HOME  |  NEWS  |  BLOGS  |  MESSAGES  |  FEATURES  |  VIDEOS  |  WEBINARS  |  INDUSTRIES  |  FOCUS ON FUNDAMENTALS
  |  REGISTER  |  LOGIN  |  HELP
Blogs
Engineering Materials

Tiny Camera Sees Nonvisible Spectra

Page 1 / 2 Next >
View Comments: Newest First|Oldest First|Threaded View
<<  <  Page 2/2
Charles Murray
User Rank
Blogger
Small size
Charles Murray   3/16/2012 6:55:10 PM
NO RATINGS
Having seen spectroscopy systems in the semiconductor industry in the 1980s, this seems like about as small a package as I can ever remember. Is this indeed smaller than the current state of the art? Has anyone else used a system on a chip approach like this one, Ann?

Ann R. Thryft
User Rank
Blogger
Re: Smaller "eyes" for smaller designs
Ann R. Thryft   3/16/2012 4:16:35 PM
NO RATINGS

There's a large number of apps that could take advantage of this technology. Industrial machine vision and inspection of chips, boards and electronics sub-assemblies, R&D of several different kinds including component failure and analysis labs, medical labs of various kinds, and medical equipment manufacturing. It could possibly also be used in various kinds of materials detection, possibly in security apps, as well as for detecting counterfeit components made of inferior materials.


Rob Spiegel
User Rank
Blogger
Re: Smaller "eyes" for smaller designs
Rob Spiegel   3/16/2012 3:42:34 PM
NO RATINGS
This is impressive, Ann. What are some of the uses? You mention medical. Is that in diagnosis or medical equipment manufacturing. I would think this would have manufacturing applications.

Ann R. Thryft
User Rank
Blogger
Smaller "eyes" for smaller designs
Ann R. Thryft   3/16/2012 2:16:22 PM
NO RATINGS

What I like most about this technology is the huge difference in size between other multispectral cameras I've written about in the past and the fact that this is a chip-level solution, even doing post-processing filters on-chip. I think the need for this technology will only continue to increase as design features keep getting smaller, and with the mixes of multiple material types.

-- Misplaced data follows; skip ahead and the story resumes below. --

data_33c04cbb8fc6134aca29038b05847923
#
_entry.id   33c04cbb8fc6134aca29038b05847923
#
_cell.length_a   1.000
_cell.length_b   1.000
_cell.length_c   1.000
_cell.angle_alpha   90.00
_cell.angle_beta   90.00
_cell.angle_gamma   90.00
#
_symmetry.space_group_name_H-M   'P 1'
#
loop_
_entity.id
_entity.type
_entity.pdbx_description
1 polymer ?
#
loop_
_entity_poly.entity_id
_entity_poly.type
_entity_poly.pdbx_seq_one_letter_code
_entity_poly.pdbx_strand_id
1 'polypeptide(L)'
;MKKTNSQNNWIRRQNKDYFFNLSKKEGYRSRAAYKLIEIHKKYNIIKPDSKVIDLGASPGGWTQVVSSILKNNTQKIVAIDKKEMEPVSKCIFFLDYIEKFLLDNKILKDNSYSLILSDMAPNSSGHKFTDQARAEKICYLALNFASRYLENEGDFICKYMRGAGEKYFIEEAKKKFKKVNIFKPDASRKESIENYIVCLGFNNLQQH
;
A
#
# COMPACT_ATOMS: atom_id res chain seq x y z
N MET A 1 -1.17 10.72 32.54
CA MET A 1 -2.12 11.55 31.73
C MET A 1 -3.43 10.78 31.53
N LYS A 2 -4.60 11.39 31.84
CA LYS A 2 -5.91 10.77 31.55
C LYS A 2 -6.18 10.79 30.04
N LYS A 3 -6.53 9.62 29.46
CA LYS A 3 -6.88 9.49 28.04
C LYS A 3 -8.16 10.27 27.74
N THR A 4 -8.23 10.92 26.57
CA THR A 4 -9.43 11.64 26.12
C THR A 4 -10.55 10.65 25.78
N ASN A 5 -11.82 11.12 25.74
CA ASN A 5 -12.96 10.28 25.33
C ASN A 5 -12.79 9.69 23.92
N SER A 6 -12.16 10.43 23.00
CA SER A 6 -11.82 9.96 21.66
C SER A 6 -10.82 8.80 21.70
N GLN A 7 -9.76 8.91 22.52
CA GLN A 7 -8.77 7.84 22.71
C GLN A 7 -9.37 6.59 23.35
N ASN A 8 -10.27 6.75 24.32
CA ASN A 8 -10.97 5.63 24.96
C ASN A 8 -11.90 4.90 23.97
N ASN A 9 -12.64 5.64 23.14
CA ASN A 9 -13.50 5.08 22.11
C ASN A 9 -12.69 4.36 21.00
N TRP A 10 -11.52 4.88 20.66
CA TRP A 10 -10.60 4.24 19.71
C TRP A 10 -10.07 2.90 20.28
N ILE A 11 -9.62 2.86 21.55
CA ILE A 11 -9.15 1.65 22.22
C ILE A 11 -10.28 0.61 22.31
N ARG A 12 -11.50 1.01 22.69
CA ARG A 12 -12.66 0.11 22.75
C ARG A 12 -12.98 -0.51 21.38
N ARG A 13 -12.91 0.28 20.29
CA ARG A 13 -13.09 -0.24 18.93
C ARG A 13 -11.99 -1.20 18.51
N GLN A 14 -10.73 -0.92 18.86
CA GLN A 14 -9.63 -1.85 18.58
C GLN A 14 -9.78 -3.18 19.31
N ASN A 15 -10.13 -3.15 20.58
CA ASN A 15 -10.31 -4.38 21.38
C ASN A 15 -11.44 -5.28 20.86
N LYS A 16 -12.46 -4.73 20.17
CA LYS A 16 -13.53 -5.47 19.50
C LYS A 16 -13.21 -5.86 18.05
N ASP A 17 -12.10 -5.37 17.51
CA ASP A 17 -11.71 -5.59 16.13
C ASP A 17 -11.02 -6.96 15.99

<<  <  Page 2/2
Partner Zone
More Blogs from Engineering Materials
Oak Ridge National Laboratory has developed a carbon fiber production method it wants to share with you: a faster, cheaper, greener method for manufacturing industrial-grade structural carbon fiber.
This slideshow includes several versions of multi-materials machines, two different composites processes including one at microscale, and two vastly different metals processes. Potential game-changers down the line include three microscale processes.
UL is partnering with metals additive manufacturing (AM) supplier EOS to provide AM training to EOS's customers. It's designed to promote correct usage of AM technologies by OEMs and others in manufacturing.
To commemorate Earth Day, we take a look at the state of ocean plastic. If things don't change, by 2050 the oceans will contain more plastic than fish by weight. Here are the problems, as well as some solutions.
As we learned at BIOMEDevice Boston, newer soft tissue implants must be lighter in weight and manufactured with less overall material. The same goes for medical packaging.
Quick Poll
The Continuing Education Center offers engineers an entirely new way to get the education they need to formulate next-generation solutions.
May 2 - 6, Embedded System Design Techniques™ - Rapid Prototyping Embedded Systems using Micro Python
SEMESTERS: 1  |  2  |  3  |  4  |  5  |  6 |  7 | 8 | 9


Focus on Fundamentals consists of 45-minute on-line classes that cover a host of technologies. You learn without leaving the comfort of your desk. All classes are taught by subject-matter experts and all are archived. So if you can't attend live, attend at your convenience.
Learn More   |   Login   |   Archived Classes
Twitter Feed
Design News Twitter Feed
Like Us on Facebook

Technology Marketplace

Copyright © 2016 UBM Canon, A UBM company, All rights reserved. Privacy Policy | Terms of Service